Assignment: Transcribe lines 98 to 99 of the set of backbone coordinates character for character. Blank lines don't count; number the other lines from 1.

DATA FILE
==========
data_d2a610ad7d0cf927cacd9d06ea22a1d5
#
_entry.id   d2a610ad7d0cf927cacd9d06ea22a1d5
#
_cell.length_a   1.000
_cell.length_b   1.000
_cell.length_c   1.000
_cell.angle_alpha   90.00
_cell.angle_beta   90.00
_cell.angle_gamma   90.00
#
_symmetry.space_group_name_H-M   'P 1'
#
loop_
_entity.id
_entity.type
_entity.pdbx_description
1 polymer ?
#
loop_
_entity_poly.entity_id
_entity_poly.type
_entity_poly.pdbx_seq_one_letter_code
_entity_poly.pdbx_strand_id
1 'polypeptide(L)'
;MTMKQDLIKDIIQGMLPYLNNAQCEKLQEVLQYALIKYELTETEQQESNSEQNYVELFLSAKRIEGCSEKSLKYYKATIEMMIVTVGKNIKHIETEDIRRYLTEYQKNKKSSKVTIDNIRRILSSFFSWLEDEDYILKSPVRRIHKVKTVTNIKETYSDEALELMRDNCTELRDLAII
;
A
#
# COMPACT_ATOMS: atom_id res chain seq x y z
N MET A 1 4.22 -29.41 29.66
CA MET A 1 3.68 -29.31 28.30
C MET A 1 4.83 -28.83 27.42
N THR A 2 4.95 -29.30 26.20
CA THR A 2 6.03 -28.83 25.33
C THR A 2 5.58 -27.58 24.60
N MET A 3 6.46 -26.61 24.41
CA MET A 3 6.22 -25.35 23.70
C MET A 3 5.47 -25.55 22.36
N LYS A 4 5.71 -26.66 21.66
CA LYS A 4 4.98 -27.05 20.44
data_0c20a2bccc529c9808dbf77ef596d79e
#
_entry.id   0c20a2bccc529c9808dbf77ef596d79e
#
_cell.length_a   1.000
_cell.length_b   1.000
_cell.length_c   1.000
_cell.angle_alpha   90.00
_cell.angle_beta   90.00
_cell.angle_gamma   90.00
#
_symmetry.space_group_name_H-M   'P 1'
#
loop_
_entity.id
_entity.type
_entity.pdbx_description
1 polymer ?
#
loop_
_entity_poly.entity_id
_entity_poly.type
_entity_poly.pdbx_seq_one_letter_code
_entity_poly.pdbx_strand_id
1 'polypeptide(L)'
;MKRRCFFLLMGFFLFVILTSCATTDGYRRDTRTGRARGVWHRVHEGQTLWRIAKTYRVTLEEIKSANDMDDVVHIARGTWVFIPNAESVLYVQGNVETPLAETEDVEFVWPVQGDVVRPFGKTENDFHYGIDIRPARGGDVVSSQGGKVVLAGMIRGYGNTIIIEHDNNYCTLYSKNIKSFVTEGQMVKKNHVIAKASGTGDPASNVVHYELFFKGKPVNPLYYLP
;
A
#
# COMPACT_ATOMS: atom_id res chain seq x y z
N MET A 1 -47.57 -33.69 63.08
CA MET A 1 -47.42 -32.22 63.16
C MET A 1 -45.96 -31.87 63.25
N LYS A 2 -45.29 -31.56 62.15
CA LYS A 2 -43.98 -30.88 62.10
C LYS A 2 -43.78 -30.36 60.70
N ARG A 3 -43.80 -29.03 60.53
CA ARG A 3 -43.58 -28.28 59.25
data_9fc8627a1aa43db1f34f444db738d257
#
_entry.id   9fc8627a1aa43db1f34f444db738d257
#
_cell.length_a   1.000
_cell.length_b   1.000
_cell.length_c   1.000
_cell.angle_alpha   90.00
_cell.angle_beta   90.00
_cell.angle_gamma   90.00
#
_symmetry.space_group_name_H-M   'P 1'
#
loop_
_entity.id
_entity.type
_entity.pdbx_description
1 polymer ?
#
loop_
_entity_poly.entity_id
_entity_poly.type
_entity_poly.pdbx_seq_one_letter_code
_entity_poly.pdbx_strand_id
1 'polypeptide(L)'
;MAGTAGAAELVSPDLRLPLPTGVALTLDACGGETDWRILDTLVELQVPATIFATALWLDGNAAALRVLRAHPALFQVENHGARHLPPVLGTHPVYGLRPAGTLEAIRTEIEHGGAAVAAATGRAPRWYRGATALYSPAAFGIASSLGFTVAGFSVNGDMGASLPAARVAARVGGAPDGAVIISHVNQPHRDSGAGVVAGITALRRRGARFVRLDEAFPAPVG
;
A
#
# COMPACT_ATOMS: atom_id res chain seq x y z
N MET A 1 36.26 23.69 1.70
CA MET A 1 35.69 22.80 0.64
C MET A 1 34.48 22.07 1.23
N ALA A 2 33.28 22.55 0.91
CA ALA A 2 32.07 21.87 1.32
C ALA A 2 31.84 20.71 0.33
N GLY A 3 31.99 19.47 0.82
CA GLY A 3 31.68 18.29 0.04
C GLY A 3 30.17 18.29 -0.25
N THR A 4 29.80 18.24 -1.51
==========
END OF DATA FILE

#
loop_